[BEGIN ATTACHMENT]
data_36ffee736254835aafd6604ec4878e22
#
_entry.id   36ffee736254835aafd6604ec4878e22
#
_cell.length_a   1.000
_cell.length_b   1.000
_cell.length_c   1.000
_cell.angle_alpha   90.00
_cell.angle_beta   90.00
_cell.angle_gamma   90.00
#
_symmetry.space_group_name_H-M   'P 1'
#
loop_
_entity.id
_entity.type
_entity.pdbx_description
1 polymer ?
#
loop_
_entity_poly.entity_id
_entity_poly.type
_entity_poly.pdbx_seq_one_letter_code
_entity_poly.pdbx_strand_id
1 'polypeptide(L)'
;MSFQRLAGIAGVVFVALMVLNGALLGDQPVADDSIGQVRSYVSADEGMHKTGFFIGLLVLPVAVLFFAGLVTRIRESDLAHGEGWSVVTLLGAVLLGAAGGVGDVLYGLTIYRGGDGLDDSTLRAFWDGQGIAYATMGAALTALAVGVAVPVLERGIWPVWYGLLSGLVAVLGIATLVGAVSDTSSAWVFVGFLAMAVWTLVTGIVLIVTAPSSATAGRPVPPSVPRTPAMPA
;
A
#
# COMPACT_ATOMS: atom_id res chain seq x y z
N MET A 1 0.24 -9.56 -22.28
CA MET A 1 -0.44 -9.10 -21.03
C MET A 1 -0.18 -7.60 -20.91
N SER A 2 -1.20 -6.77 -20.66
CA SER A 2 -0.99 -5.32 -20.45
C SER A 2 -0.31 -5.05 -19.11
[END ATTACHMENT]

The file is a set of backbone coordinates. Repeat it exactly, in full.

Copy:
data_36ffee736254835aafd6604ec4878e22
#
_entry.id   36ffee736254835aafd6604ec4878e22
#
_cell.length_a   1.000
_cell.length_b   1.000
_cell.length_c   1.000
_cell.angle_alpha   90.00
_cell.angle_beta   90.00
_cell.angle_gamma   90.00
#
_symmetry.space_group_name_H-M   'P 1'
#
loop_
_entity.id
_entity.type
_entity.pdbx_description
1 polymer ?
#
loop_
_entity_poly.entity_id
_entity_poly.type
_entity_poly.pdbx_seq_one_letter_code
_entity_poly.pdbx_strand_id
1 'polypeptide(L)'
;MSFQRLAGIAGVVFVALMVLNGALLGDQPVADDSIGQVRSYVSADEGMHKTGFFIGLLVLPVAVLFFAGLVTRIRESDLAHGEGWSVVTLLGAVLLGAAGGVGDVLYGLTIYRGGDGLDDSTLRAFWDGQGIAYATMGAALTALAVGVAVPVLERGIWPVWYGLLSGLVAVLGIATLVGAVSDTSSAWVFVGFLAMAVWTLVTGIVLIVTAPSSATAGRPVPPSVPRTPAMPA
;
A
#
# COMPACT_ATOMS: atom_id res chain seq x y z
N MET A 1 0.24 -9.56 -22.28
CA MET A 1 -0.44 -9.10 -21.03
C MET A 1 -0.18 -7.60 -20.91
N SER A 2 -1.20 -6.77 -20.66
CA SER A 2 -0.99 -5.32 -20.45
C SER A 2 -0.31 -5.05 -19.11